Now with a new epilogue, the UK's most influential food and drink journalist shoots a few sacred cows of food culture.
Buying `locally' does no good. Farmers' markets are merely a lifestyle choice. And `organic' is little more than a marketing label, way past its sell by date. This may be a little hard to swallow for the ethically-aware food shopper but it doesn't make it any less true. And now the UK's most outspoken and entertaining food writer is ready to explain why.
Jay Rayner combines personal experience and hard-nosed reportage to explain why the doctrine of organic has been eclipsed by the need for sustainable intensification; and why the future lies in large-scale food production rather than the cottage industries that foodies often cheer for. From the cornfields of America to the killing lines of Yorkshire abattoirs via the sheep-covered hills of New Zealand, Rayner takes us on a journey that will change the way we shop, cook and eat forever. And give us a few belly laughs along the way.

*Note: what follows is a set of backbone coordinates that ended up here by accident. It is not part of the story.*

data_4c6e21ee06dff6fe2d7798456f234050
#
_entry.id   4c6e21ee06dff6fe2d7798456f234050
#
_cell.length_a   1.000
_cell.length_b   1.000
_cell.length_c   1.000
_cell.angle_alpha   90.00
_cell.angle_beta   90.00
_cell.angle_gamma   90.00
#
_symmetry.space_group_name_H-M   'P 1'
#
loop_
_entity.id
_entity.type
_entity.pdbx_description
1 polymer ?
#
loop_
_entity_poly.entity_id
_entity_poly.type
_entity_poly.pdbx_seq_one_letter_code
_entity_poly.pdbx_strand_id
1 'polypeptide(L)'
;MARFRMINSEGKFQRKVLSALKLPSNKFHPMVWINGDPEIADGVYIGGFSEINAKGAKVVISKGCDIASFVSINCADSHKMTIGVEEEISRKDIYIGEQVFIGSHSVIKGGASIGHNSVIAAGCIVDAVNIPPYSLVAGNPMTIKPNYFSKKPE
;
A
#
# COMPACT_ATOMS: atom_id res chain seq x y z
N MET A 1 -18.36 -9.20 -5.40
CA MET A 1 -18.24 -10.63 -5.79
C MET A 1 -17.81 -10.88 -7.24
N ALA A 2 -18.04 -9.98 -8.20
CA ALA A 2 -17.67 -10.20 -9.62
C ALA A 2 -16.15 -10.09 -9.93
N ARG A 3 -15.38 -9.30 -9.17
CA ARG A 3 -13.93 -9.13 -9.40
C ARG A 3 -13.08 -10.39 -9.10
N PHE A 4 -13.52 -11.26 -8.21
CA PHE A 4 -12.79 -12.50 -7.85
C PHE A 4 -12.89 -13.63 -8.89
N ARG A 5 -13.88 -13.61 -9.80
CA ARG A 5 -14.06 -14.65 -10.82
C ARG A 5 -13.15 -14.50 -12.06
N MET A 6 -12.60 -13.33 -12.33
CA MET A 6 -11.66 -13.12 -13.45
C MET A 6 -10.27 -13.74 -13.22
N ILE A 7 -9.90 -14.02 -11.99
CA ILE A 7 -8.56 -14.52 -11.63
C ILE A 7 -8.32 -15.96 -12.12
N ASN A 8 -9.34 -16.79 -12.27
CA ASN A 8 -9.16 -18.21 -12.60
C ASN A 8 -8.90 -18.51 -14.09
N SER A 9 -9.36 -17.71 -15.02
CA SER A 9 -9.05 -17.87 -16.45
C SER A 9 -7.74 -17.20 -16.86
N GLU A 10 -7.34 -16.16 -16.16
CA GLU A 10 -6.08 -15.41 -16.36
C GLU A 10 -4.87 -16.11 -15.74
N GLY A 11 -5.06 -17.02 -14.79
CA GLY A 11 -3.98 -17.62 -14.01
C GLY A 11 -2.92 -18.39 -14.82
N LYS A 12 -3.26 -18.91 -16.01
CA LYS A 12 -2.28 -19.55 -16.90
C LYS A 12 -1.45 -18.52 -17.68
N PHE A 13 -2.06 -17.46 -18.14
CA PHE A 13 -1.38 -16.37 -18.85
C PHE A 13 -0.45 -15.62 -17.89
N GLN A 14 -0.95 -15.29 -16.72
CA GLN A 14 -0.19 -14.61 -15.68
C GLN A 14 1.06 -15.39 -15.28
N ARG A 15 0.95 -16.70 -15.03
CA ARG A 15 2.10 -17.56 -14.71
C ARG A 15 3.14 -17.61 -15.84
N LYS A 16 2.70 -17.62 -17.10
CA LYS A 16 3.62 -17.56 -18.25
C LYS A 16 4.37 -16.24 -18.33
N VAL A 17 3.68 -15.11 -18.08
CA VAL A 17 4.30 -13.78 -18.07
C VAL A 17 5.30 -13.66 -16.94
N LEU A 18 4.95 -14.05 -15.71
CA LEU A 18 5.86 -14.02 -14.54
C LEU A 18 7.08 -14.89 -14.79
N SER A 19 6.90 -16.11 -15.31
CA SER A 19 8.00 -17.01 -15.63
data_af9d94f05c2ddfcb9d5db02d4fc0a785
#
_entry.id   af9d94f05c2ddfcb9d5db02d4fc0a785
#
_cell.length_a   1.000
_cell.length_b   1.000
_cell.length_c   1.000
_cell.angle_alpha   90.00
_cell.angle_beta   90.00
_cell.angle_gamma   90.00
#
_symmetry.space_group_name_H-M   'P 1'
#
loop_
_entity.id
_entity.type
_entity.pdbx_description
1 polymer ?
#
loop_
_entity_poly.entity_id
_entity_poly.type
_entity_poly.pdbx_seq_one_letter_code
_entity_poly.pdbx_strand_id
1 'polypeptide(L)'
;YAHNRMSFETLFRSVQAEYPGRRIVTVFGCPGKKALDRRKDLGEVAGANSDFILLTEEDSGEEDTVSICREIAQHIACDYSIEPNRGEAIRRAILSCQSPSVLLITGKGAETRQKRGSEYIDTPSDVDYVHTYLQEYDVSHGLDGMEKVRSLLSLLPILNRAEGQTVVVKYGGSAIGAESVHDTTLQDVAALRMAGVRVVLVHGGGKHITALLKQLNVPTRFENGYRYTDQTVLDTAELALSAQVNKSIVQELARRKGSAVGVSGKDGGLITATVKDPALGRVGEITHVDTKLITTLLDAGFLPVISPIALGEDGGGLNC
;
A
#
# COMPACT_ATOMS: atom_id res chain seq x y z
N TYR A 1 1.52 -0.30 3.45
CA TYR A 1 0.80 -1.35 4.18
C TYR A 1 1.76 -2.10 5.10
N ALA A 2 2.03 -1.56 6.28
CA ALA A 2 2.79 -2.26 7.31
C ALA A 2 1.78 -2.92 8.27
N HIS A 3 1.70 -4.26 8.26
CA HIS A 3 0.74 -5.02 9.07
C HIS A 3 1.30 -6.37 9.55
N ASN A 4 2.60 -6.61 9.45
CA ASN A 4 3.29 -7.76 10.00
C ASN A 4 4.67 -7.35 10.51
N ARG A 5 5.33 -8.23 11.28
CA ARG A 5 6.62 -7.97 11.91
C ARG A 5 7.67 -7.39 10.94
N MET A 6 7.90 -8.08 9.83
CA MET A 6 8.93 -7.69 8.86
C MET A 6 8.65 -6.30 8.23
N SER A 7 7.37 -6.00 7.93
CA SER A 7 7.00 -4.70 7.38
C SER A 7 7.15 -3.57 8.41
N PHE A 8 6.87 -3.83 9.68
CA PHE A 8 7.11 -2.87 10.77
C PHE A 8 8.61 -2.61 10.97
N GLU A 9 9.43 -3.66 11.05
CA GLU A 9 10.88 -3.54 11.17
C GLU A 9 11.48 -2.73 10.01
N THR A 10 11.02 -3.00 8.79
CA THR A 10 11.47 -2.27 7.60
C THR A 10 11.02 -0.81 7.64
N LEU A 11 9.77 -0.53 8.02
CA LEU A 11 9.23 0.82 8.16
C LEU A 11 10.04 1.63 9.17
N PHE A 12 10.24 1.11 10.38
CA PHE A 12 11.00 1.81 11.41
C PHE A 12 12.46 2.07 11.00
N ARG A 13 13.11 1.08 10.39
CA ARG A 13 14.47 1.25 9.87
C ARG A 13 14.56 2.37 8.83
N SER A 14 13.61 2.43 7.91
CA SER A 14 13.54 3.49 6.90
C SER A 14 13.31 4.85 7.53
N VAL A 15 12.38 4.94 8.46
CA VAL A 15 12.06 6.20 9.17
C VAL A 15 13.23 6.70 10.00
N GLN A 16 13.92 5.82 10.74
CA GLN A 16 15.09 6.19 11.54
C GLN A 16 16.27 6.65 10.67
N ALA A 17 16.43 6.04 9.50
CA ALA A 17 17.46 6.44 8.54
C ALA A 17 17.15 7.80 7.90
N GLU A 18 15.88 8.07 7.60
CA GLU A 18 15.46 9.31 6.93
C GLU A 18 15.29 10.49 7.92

Since the publication of his most recent book in 2008, the award-winning journalist, broadcaster and writer Jay Rayner has gone from being one of the most respected figures in the food world, to a household name. His Friday night appearances on the BBC's One Show, where he is the resident food pundit, regularly draw audiences of up to five million people. In addition he has presented Food: what goes in your basket for Channel 4, is a regular in the critics slot on Masterchef and, in February 2011, became the host of BBC Radio 4's The Kitchen Cabinet, a new question-time format dedicated to everything we might ever eat. He remains the Observer newspaper's restaurant critic and columnist, while writing for myriad publications both in the UK and abroad.